Tutorial 3

LinkedIn data for Business and Economics

Date: Thursday, 27 June
Time: 16:15-18:15
Room: DECS Lab

LinkedIn serves as a valuable discourse metric in the realm of professional networking and communication. It acts as a multifaceted platform where individuals, businesses, and organizations engage in discussions, share insights, and showcase their expertise. In this regard, it is not merely a social network but a dynamic ecosystem that reflects the discourse and trends within various industries and fields. LinkedIn’s dynamic nature captures the evolving sentiments and discussions of important global topics.

LinkedIn’s data quality and importance have been well highlighted with many researchers having extensively used online data from social networking platforms on different topics. A recent Scopus search with “LinkedIn” in the articles’ “Title”, “Abstract” or “Keywords” resulted in 3030 documents with most popular subject areas being the “Computer Science”, “Business management and Accounting” and “Social Sciences” with 1446, 651 and 650 hits, respectively.

In this tutorial, LinkedIn will be used as a data source for searching into company profiles and job posts as it provides huge data volumes, while a user standard profile version can be created and maintained for free.

On LinkedIn, companies state in their online profiles the topics they operate in. With the use of keywords certain number of companies among the 70.000.000 available online can be selected. Then their profiles can be scrapped for selecting information based on predefined fields they need to enter to the platform to showcase new variable creation techniques.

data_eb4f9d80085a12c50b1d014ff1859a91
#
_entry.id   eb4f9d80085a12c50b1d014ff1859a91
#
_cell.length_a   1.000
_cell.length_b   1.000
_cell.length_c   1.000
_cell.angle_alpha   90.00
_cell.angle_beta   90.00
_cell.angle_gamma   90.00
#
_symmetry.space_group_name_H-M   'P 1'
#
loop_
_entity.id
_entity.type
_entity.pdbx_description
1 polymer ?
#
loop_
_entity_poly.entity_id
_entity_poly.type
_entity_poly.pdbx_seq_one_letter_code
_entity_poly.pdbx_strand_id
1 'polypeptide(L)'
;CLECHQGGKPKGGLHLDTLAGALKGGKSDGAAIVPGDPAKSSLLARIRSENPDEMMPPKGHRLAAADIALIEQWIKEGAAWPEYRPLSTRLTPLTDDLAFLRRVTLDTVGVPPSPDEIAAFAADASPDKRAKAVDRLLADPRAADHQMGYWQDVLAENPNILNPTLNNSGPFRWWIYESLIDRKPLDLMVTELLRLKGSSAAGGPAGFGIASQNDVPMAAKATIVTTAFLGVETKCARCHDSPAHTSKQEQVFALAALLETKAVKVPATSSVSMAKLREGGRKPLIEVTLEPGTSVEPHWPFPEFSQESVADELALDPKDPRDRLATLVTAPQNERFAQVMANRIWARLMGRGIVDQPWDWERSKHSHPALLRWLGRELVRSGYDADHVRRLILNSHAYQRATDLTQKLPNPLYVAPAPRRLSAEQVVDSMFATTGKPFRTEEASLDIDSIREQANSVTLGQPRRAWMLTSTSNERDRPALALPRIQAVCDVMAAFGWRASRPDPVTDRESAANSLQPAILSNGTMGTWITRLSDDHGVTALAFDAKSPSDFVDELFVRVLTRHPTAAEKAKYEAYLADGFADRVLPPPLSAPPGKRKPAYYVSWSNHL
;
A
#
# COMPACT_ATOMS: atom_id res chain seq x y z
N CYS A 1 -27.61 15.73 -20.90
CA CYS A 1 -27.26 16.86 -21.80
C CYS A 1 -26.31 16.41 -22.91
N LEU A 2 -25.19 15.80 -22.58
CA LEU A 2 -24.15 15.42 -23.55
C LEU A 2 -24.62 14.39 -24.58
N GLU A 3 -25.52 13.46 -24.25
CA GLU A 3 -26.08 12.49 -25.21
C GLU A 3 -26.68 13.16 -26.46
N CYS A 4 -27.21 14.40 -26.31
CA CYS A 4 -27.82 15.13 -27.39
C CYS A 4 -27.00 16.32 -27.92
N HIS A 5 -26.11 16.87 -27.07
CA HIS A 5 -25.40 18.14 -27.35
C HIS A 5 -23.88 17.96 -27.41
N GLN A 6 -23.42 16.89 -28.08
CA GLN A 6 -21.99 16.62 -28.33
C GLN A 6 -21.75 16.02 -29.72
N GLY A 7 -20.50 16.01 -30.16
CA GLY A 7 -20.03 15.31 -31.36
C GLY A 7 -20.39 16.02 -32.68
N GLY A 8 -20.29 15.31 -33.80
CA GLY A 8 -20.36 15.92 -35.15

Among others, LinkedIn hosts companies’ profiles containing diverse information regarding location, foundation year, industry sector, specialties, employees, followers, description, etc. Each company decides the quality and quantity of information registered in its profile, usually aiming to state its activities and direction. These are qualitative and quantitative variables that can be used for further analysis in specific topics and regions.
Similarly data can be obtained from the more than 14.000.000 job posts that contain description and other variables like Experience level, data from the companies offering, modes of operation, time employment, industry they refer to, job function, and commitments.

Participants will be qualified to directly apply the research tools explained in their field of experience. This is a 2 hours hands on tutorial which, if of interest, can be expanded to half a day duration with one or two more trainers involving additional mining and analysis techniques.


  • Company creation profile in LinkedIn to acquaint with the existing variables
  • Keyword search techniques
  • Social Impact inferred by external variables (“Followers” and “Associated Members”). These are variables not directly controlled by the company administrators
  • Geographical variable creation
  • Time series variable creation
  • Social media activity and presence variables
  • Limitations

Target Audience